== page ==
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Abstract and Applied Analysis
Volume 2012, Article ID 127397, 24 pages
http://dx.doi.org/10.1155/2012/127397
Research Article

Numerical Solutions of Stochastic Differential Delay Equations with Poisson Random Measure under the Generalized Khasminskii-Type Conditions

Department of Mathematics, Harbin Institute of Technology, Harbin 150001, China

Received 3 April 2012; Accepted 22 May 2012

Academic Editor: Zhenya Yan

Copyright © 2012 Minghui Song and Hui Yu. This is an open access article distributed under the Creative Commons Attribution License, which permits unrestricted use, distribution, and reproduction in any medium, provided the original work is properly cited.

Abstract

The Euler method is introduced for stochastic differential delay equations (SDDEs) with Poisson random measure under the generalized Khasminskii-type conditions which cover more classes of such equations than before. The main aims of this paper are to prove the existence of global solutions to such equations and then to investigate the convergence of the Euler method in probability under the generalized Khasminskii-type conditions. Numerical example is given to indicate our results.

1. Introduction

To take into consideration stochastic effects such as corporate defaults, operational failures, market crashes or central bank announcements in financial market, the research on stochastic differential equations (SDEs) with Poisson random measure (see [1, 2]) is important, since Merton initiated the model of such equations in (see [3]). Due to the rate of change of financial dynamics system depending on its past history, SDDE with Poisson random measure (see [4, 5]), the case we propose and consider in this work, is meaningful.

Since there is no explicit solution for an SDDE with Poisson random measure, one needs, in general, numerical methods which can be classified into strong approximations and weak approximations (see [68]).

We here give an overview of the results on the strong approximations of differential equation driven by Wiener process and Poisson random measure. Platen [9] presented a convergence theorem with order and originally introduced the jump-adapted methods which are based on all the jump times. Moreover, Bruti-Liberati and Platen (see [10]) get the jump-adapted order scheme, and they also construct the derivative free or implicit jump-adapted schemes with desired order of strong convergence. In [11], for a class of pure jump systems, the order of Taylor schemes is given under weaker conditions than the current literature. In [7, 10], Bruti-Liberati and Platen present the drift-implicit schemes which have order . Recently, [8] develops adaptive time stepping algorithms based on a jump augmented Monte Carlo Euler-Maruyama method, which achieve a prescribed precision. Mao [4] presents the convergence of numerical solutions for variable delay differential equations with Poisson random measure. In [12], the improved Runge-Kutta methods are presented to improve the accuracy behaviour of problems with small noise for SDEs driven by Poisson random measure. Clearly, the results above require that the SDEs with poisson random measure satisfy the global Lipschitz conditions and the linear growth conditions. In [5], the Euler scheme is proved to converge to the analytic solution for SDDEs with Wiener process and Poisson random measure under weaker conditions than the global Lipschitz condition and the linear growth condition.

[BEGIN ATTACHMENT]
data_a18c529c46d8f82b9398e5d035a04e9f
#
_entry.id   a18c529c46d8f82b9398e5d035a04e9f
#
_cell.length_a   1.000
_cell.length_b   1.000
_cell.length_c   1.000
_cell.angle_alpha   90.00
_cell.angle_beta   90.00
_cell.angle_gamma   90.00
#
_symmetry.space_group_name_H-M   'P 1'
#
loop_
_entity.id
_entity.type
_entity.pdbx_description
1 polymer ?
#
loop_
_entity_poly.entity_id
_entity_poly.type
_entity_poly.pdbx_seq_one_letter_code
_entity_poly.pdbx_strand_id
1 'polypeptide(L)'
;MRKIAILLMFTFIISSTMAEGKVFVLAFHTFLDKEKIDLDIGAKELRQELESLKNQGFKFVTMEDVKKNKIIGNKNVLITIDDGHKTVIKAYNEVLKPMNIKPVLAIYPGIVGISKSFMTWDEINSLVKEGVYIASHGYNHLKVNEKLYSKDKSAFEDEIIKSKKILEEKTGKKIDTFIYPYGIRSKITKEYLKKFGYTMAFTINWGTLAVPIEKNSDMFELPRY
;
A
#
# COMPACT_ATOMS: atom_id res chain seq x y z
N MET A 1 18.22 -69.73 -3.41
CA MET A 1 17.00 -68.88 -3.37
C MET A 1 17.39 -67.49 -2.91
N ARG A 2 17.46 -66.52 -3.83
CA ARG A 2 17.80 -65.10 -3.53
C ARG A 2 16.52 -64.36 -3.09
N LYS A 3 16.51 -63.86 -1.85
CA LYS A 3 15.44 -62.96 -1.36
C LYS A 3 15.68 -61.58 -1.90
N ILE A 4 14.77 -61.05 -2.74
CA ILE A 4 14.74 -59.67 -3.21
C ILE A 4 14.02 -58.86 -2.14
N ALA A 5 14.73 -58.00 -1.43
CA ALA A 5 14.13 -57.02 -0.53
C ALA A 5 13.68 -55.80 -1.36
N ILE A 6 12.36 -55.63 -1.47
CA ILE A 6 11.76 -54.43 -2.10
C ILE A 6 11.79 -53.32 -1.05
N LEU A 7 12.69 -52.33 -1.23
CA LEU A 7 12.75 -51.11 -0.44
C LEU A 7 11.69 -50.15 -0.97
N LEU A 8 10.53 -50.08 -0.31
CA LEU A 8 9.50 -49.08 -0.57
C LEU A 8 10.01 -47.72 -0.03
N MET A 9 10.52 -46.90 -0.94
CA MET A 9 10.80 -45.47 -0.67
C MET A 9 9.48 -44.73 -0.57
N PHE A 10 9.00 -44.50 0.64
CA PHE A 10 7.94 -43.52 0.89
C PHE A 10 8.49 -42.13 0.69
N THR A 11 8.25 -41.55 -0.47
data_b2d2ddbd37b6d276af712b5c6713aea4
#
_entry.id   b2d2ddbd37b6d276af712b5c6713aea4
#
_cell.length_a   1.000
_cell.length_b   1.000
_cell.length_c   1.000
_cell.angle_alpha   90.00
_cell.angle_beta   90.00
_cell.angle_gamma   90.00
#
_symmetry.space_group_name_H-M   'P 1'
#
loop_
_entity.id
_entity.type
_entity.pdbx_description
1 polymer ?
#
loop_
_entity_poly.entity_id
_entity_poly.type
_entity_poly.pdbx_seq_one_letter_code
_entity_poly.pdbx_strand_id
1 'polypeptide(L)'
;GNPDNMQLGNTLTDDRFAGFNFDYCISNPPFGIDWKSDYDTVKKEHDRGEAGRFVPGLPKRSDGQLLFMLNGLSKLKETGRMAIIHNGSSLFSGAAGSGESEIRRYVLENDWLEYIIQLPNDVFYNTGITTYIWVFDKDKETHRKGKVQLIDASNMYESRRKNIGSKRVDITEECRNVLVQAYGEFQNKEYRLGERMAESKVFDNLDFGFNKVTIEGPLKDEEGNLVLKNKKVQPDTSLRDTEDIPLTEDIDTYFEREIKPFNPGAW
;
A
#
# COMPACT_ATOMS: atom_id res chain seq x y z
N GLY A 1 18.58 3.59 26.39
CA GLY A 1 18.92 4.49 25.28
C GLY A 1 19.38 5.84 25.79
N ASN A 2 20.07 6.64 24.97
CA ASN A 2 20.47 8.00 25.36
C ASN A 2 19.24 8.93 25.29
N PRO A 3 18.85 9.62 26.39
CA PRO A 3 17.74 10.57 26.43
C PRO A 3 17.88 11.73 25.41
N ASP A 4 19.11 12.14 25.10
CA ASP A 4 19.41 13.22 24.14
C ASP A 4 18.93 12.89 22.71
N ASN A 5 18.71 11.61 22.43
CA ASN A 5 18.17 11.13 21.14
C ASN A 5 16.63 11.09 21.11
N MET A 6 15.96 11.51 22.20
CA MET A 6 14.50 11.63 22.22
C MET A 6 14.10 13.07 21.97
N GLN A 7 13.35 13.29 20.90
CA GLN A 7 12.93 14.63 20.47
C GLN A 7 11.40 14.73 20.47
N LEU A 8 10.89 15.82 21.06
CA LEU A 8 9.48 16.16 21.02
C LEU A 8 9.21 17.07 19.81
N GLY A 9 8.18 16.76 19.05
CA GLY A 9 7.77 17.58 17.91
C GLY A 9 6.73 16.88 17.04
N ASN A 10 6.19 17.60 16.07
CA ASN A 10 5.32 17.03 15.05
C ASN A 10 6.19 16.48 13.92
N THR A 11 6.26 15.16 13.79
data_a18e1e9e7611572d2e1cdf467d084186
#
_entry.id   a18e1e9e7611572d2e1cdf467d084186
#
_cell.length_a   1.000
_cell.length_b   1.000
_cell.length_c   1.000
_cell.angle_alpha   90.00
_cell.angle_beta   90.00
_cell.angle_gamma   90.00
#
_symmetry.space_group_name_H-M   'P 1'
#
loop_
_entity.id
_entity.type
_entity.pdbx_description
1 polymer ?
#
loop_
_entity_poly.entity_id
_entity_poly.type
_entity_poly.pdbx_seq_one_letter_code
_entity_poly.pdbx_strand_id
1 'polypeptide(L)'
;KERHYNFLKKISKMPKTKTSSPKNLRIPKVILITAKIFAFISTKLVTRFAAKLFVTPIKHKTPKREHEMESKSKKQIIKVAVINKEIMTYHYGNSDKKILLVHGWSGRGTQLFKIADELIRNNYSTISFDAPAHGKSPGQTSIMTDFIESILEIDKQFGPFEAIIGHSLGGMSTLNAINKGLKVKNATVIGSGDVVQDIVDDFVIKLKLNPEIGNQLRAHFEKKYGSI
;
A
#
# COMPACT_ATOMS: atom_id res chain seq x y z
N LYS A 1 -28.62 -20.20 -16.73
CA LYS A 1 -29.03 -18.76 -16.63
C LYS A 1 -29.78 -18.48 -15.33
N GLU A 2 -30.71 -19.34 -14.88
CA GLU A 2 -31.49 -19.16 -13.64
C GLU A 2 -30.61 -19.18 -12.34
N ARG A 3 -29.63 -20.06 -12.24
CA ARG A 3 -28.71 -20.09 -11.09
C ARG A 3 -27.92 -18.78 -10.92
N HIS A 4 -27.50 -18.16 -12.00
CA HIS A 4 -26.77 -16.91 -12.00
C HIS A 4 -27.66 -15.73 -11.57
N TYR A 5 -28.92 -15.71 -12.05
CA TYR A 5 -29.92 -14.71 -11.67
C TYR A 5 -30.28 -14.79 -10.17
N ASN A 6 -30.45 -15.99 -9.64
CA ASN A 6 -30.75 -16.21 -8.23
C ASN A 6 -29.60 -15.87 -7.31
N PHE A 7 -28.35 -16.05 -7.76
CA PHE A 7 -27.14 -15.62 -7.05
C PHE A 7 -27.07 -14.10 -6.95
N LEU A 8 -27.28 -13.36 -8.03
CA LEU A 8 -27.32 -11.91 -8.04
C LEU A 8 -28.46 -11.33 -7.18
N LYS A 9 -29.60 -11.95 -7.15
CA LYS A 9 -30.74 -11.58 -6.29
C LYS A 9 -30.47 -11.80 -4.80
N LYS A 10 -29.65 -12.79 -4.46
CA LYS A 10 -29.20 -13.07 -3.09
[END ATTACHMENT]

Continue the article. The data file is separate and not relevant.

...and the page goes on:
However, there are many SDDEs with Poisson random measure, especially highly nonlinear equations, which do not satisfy the above-mentioned conditions and classical Khasminskii-type conditions (see [1315]). And in Section 5, we give such highly nonlinear equation. Our work is motivated by [16] in which the generalized Khasminskii-type conditions are applied to SDDEs with Wiener process. The main contribution in our paper is to present Euler method for SDDEs with Poisson random measure under the generalized Khasminskii-type conditions which cover more classes of these equations than all the mentioned classical conditions above.

Our work is organized as follows. In Section 2, the properties of SDDEs with Poisson random measure are given under the generalized Khasminskii-type conditions. In Section 3, Euler method is analyzed under such conditions. In Section 4, we present the convergence in probability of the Euler method. In Section 5, an example is given.

2. The Generalized Khasminskii-Type Conditions for SDDEs with Poisson Random Measure

2.1. Problem's Setting